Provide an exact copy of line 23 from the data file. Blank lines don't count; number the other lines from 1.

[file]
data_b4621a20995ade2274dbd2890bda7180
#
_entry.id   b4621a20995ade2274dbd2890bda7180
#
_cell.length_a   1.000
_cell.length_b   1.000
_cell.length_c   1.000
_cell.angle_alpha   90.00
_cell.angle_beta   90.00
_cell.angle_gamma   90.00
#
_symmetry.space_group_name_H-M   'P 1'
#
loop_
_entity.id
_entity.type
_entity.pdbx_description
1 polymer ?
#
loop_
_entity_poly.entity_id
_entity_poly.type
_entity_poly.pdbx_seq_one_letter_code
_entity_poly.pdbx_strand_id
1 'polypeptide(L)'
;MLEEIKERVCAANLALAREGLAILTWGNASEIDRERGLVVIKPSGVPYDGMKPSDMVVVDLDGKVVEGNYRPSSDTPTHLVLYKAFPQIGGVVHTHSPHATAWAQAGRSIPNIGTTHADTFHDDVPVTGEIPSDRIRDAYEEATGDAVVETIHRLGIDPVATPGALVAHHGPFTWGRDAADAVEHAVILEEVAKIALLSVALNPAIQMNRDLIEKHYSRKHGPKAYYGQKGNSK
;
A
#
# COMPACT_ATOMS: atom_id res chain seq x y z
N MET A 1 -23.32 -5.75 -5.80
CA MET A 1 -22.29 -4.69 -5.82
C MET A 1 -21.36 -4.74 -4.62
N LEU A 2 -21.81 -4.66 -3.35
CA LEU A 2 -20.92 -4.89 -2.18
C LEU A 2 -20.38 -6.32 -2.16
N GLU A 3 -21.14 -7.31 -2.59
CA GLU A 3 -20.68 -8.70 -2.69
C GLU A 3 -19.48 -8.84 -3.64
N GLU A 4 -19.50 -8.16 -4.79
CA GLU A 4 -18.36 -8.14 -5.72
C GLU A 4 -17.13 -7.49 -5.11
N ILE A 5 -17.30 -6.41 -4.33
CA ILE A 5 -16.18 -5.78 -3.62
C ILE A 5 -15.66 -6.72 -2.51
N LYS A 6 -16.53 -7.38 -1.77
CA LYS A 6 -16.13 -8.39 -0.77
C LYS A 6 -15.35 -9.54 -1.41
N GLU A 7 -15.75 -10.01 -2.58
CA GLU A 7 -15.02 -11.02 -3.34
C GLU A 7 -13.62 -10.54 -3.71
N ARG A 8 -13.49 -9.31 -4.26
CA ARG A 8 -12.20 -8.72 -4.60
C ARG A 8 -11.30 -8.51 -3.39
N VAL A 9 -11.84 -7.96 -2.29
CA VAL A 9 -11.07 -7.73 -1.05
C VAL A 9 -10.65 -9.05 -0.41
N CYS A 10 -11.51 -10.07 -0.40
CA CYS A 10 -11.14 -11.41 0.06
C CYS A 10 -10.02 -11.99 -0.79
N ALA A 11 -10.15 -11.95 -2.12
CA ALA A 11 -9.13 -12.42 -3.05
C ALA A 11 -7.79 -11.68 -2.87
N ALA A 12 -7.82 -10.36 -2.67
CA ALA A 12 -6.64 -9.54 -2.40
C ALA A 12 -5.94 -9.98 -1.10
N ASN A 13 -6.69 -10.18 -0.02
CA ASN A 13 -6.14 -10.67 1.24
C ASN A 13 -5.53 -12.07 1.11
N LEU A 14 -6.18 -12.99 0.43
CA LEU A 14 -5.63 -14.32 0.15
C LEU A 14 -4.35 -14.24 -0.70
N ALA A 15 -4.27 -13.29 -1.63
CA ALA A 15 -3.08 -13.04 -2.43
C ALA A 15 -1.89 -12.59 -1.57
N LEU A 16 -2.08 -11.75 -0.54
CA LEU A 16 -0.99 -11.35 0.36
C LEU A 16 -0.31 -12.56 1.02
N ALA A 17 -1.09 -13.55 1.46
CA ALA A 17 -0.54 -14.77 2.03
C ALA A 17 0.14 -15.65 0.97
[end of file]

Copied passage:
_entity_poly.pdbx_seq_one_letter_code